“Churchill’s Bodyguard” Mini-series: Walter H. Thompson

“Churchill’s Bodyguard” Mini-series: Walter H. Thompson

The suc­cess of the movie Dark­est Hour has prompt­ed many to look up oth­er film and video pre­sen­ta­tions of the Churchill saga. One of these is the 2005 series on Wal­ter Thomp­son, Churchill’s Body­guard, which a col­league tells me is a use­ful doc­u­men­tary. It is. All thir­teen episodes are on YouTube. I watched sev­er­al with­out complaint—rare for me.

Walter Henry Thompson 

…was Win­ston Churchill’s pro­tec­tion offi­cer and detec­tive, on and off between 1921 and 1945. They had many adven­tures togeth­er, and Thomp­son wrote four books about his expe­ri­ences. The first, Guard from the Yard (1938, now very rare) involved Churchill and oth­ers whom Thomp­son protected.

After World War II, Thomp­son pub­lished I Was Churchill’s Shad­ow (1951), Six­ty Min­utes with Win­ston Churchill (1953), and Assign­ment: Churchill (1956). He pro­mot­ed them enthu­si­as­ti­cal­ly, with many book sign­ings. As a Churchill book­seller, I used to describe a pris­tine copy of Six­ty Min­utes as “the rare unsigned edition.”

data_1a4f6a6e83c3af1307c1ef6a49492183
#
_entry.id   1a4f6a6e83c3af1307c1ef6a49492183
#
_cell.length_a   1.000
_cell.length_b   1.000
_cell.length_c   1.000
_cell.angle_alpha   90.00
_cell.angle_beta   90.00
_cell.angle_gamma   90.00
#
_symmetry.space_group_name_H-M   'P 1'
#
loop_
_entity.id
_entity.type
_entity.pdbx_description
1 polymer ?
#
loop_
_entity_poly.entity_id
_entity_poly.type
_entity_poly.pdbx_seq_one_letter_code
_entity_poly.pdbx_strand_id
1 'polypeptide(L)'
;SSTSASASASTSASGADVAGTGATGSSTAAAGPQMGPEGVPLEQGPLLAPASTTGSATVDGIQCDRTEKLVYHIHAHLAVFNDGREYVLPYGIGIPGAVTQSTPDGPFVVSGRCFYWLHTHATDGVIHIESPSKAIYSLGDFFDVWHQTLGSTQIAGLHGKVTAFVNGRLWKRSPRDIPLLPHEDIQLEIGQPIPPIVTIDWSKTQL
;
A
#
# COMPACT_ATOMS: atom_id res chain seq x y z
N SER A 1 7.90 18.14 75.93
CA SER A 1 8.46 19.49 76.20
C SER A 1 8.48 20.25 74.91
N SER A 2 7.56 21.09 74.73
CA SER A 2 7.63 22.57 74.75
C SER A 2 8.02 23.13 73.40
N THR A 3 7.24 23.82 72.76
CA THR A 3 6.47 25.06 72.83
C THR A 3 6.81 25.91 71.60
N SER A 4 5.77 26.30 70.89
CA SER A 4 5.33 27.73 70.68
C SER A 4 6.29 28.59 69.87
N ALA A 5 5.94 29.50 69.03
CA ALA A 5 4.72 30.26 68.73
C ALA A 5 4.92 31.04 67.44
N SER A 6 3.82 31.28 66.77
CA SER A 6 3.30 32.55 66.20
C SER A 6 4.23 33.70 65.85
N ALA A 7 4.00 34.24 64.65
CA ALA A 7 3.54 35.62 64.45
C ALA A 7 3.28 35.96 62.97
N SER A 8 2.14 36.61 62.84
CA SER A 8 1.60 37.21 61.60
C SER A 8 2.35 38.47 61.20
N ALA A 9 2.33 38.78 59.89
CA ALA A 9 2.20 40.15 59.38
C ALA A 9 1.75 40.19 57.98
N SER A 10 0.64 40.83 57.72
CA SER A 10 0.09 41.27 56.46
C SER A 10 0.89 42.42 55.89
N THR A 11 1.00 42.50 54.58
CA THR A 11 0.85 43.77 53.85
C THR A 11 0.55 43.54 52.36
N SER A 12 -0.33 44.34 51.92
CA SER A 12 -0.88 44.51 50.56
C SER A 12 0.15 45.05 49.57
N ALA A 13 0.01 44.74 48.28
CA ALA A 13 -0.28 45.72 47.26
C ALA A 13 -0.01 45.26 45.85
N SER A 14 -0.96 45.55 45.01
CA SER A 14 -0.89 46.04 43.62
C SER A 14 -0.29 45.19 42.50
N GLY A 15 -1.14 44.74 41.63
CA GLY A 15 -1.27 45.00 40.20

In 2005, Six­ty Min­utes was recent­ly repub­lished as Beside the Bull­dog. Simul­ta­ne­ous­ly there appeared Churchill’s Body­guard: The Autho­rised Biog­ra­phy, which inter­spers­es some new mate­r­i­al with a large num­ber of fac­tu­al errors. The ear­li­er works are pure Thomp­son and there­fore worth seek­ing out.

Thompson’s Epic